Stress is one of those things most people know they need less of, but struggle to actually put that in practice. Now, here’s more motivation to try cut back on your stress levels: It could wreck havoc on your health. According to a new mouse study published in the journal Scientific Reports, stress can negatively impact your gut microbiota (the microorganisms that are crucial to your digestive and metabolic health) the same way as eating a junk food diet.
We all know stress isn’t good for us, but according to new research, it can actually age your brain — and African-Americans are particularly at risk.
Richard Simmons at the 87th Annual Macy’s Thanksgiving Day Parade in 2013, a year before he dropped out of the public eye. Much ado has been made about Richard Simmons’s unexplained disappearance from the public eye. Rumors about the 68-year-old fitness icon’s health and safety have run rampant, in large part the result of the wildly popular podcast Missing Richard Simmons.
It’s no secret that chronic stress and anxiety can increase the odds that a person will develop gray hair. Now, new research has found that phenomenon extends to dogs as well.
Alison Cullen, a spokesman for A.Vogel, which commissioned the research to look at the impact of stress on immunity said: "Ongoing stress causes the body to put everything on hold except immediate survival. The result is more cold and flu infections, which in turn cause more stress. With that in mind, and to coincide with National Stress Awareness Day (November 2nd), we've put together our simple stress squashing tips.
“These days, many of us live under chronic stress. But our bodies can’t distinguish between late trains, missed appointments, spiralling debt, infuriating work colleagues, family disputes and the truly life-threatening stress it gears up to challenge. “The key things is, don’t ignore it thinking it will get better.
Rather depressingly, rates of adult acne have gone up 200 per cent in the last year alone. Some of the most beautiful women in the world, including Victoria Beckham, Cameron Diaz and Katy Perry, have talked about their struggle with spots. With around 50 per cent of adults suffering from acne at some point, and with 80 per cent of those being women, it’s important to understand what’s really going on when it comes to problem skin.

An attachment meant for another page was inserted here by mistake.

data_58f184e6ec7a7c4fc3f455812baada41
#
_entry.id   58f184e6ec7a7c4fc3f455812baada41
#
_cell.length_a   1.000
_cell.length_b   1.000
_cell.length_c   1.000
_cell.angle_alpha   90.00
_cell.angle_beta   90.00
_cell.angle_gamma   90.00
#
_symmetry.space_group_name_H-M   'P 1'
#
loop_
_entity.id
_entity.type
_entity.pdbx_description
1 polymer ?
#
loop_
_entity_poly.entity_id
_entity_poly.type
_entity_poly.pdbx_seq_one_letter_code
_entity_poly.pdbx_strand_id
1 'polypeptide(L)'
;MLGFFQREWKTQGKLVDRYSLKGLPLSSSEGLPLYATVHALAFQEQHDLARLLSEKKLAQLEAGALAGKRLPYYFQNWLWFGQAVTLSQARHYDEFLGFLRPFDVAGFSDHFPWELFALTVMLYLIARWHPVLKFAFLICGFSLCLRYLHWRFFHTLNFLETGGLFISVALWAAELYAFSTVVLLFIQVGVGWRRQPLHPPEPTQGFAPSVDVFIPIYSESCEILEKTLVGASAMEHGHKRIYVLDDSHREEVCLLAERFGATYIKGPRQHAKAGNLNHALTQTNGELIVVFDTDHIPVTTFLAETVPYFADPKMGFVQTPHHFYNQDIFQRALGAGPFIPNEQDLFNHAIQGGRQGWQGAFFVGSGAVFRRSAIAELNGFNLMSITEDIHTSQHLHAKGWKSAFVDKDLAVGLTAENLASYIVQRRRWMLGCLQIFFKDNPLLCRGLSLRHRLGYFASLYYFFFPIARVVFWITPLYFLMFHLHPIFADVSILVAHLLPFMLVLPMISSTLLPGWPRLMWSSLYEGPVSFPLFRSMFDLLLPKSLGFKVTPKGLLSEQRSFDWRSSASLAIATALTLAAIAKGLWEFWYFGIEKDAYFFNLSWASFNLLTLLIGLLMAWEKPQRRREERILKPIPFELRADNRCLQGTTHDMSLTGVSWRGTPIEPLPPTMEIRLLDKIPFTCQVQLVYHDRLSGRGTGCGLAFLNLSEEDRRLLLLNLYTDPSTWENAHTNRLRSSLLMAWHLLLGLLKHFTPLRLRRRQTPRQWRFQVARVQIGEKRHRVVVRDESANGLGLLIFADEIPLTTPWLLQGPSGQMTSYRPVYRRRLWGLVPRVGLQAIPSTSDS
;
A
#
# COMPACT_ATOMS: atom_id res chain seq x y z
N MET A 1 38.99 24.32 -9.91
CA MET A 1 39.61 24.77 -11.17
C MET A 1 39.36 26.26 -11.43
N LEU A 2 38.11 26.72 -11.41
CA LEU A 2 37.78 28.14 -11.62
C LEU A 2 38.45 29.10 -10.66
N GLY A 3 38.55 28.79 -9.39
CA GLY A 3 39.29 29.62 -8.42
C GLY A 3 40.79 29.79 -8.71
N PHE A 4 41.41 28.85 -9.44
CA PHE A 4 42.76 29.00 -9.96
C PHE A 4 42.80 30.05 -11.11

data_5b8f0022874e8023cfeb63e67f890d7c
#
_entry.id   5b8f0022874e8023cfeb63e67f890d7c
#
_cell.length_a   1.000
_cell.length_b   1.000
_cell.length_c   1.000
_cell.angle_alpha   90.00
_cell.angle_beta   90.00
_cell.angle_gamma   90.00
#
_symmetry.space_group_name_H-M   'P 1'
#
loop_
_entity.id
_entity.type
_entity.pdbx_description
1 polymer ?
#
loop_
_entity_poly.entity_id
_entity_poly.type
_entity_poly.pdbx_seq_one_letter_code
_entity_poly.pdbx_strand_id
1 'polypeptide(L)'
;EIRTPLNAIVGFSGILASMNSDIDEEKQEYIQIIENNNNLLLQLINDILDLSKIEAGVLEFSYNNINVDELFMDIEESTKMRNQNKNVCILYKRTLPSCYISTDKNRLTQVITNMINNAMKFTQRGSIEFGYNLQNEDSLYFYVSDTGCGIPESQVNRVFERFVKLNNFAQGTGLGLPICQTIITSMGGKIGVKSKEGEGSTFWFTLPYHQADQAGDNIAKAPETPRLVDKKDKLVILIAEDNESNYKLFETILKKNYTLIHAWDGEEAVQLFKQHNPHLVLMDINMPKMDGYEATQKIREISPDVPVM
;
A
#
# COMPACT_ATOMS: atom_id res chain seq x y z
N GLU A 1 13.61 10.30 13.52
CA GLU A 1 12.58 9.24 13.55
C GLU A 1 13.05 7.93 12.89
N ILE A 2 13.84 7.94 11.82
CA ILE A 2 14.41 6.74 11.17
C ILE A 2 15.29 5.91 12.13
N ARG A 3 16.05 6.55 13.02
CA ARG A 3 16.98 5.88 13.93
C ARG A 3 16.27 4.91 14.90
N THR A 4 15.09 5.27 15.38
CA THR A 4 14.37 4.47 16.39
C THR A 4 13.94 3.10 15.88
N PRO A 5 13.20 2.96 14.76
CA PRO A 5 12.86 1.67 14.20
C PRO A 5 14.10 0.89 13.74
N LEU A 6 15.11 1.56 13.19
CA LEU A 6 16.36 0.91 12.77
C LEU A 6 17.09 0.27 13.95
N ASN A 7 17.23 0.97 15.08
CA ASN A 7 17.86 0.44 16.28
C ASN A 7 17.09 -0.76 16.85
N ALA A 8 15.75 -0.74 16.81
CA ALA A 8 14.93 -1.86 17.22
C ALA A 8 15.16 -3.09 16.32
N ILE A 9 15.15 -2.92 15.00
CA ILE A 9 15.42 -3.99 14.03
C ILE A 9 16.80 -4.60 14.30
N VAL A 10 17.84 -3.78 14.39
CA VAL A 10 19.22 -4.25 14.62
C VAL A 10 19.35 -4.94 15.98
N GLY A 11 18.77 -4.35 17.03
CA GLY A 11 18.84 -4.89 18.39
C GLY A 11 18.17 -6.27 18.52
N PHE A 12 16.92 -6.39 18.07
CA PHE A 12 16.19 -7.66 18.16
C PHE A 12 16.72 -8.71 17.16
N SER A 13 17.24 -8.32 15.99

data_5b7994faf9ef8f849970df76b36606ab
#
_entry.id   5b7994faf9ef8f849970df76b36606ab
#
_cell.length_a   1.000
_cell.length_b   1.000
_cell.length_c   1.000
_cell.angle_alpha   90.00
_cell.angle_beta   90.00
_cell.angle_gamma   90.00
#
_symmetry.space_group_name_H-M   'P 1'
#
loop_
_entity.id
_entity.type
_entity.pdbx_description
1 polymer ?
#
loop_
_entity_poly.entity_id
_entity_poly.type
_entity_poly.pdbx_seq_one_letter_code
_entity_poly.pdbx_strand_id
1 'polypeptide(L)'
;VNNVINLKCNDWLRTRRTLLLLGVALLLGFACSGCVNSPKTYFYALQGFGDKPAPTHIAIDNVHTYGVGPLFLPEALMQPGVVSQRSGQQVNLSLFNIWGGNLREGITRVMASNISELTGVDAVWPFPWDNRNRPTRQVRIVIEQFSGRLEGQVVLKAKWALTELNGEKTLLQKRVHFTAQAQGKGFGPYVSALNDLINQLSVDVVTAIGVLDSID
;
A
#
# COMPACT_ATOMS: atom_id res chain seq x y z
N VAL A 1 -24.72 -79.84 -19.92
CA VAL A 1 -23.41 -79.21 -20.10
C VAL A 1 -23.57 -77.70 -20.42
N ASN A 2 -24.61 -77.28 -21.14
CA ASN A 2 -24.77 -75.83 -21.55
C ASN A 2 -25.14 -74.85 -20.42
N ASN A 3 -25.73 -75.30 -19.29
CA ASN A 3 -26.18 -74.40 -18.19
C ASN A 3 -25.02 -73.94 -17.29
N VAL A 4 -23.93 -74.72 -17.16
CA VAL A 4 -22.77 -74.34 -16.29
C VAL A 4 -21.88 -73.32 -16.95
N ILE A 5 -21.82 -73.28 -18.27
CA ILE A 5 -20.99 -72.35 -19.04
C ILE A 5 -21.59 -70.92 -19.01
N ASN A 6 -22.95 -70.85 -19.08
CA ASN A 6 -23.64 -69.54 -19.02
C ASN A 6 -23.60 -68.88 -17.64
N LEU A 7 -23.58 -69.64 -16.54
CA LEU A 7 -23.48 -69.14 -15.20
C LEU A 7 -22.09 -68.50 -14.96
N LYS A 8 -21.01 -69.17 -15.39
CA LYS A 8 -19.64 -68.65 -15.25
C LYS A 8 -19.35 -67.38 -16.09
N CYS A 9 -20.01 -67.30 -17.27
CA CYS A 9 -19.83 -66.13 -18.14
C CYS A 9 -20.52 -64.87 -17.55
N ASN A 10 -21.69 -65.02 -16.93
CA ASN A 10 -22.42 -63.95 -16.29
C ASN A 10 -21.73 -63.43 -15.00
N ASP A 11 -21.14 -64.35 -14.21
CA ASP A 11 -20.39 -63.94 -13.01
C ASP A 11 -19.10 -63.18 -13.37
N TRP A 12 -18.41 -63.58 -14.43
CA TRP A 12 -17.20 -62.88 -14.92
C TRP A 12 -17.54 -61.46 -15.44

It’s no secret that your relationship can have a big impact on your life, but new research has found it can seriously mess with an area you would have thought was off-limits: your sleep.
People are increasingly aware of the emotional and mental symptoms, but there are a whole host of unexpected physical symptoms that are associated with depression too, and often people don’t make the link. This strange feeling can be caused by stress or shallow breathing, so is often associated with depression linked to anxiety. Stress and depression can cause hormonal imbalances that can lead to hair loss.
The University of Toledo recently polled 408 North Americans and found that 35 per cent identified themselves as TV binge-watchers. “Literature shows that TV viewing (especially screen time) is associated with poor mental and physical health outcomes.
January is all about resolutions, which, for many, means workout binges and failed attempts at dieting. But, if your 2016 goal is to slim down, there may be another way. “I’ve worked with many clients who can afford personal training, even a personal chef or tailored meal delivery services designed for weight loss, and yet despite these resources they wind up sabotaging themselves through emotional eating,” Cynthia Sass, a nutritionist and registered dietitian tells Yahoo Health. Instead of beating yourself up, try one of these nine alternative ways to get your weight loss plan back on track.
Related: Here’s What Millennials Really Think About Aging and Stress Body “A stress response starts with the increased release of corticotrophin-releasing hormones,” says Dr. David Sack, psychiatrist and CEO of Promises Treatment Center in California. In short, it makes you resilient: your blood sugar stays up and you can tolerate stress, but chronic stress affects every organ in the body.” Norepinephrine released in the brain, heart, and blood vessels increases your blood pressure and makes your heart work harder, while an acute increase in epinephrine (essentially adrenalin) makes your heart rate go up.